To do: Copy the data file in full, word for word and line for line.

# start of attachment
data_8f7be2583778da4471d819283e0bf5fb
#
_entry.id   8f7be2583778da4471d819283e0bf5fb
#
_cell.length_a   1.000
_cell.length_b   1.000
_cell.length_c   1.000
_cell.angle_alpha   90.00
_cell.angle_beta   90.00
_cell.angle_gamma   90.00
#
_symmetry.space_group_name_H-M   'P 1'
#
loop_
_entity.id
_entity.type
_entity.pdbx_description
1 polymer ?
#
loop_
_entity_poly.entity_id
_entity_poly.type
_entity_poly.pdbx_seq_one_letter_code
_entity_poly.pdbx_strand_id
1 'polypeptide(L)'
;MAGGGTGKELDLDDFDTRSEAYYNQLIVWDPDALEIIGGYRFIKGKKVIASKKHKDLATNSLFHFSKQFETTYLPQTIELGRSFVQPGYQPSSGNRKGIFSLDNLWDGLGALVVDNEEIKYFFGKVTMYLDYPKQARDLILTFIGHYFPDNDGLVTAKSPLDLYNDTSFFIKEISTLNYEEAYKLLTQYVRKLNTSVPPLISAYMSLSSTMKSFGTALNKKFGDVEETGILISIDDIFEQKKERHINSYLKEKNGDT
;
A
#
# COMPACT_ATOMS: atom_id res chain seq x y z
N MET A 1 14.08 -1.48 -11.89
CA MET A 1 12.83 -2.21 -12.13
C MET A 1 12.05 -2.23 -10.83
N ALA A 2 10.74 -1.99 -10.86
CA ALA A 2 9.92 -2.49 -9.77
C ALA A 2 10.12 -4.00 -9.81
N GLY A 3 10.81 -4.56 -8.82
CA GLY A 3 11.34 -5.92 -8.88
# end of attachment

data_8f7be2583778da4471d819283e0bf5fb
#
_entry.id   8f7be2583778da4471d819283e0bf5fb
#
_cell.length_a   1.000
_cell.length_b   1.000
_cell.length_c   1.000
_cell.angle_alpha   90.00
_cell.angle_beta   90.00
_cell.angle_gamma   90.00
#
_symmetry.space_group_name_H-M   'P 1'
#
loop_
_entity.id
_entity.type
_entity.pdbx_description
1 polymer ?
#
loop_
_entity_poly.entity_id
_entity_poly.type
_entity_poly.pdbx_seq_one_letter_code
_entity_poly.pdbx_strand_id
1 'polypeptide(L)'
;MAGGGTGKELDLDDFDTRSEAYYNQLIVWDPDALEIIGGYRFIKGKKVIASKKHKDLATNSLFHFSKQFETTYLPQTIELGRSFVQPGYQPSSGNRKGIFSLDNLWDGLGALVVDNEEIKYFFGKVTMYLDYPKQARDLILTFIGHYFPDNDGLVTAKSPLDLYNDTSFFIKEISTLNYEEAYKLLTQYVRKLNTSVPPLISAYMSLSSTMKSFGTALNKKFGDVEETGILISIDDIFEQKKERHINSYLKEKNGDT
;
A
#
# COMPACT_ATOMS: atom_id res chain seq x y z
N MET A 1 14.08 -1.48 -11.89
CA MET A 1 12.83 -2.21 -12.13
C MET A 1 12.05 -2.23 -10.83
N ALA A 2 10.74 -1.99 -10.86
CA ALA A 2 9.92 -2.49 -9.77
C ALA A 2 10.12 -4.00 -9.81
N GLY A 3 10.81 -4.56 -8.82
CA GLY A 3 11.34 -5.92 -8.88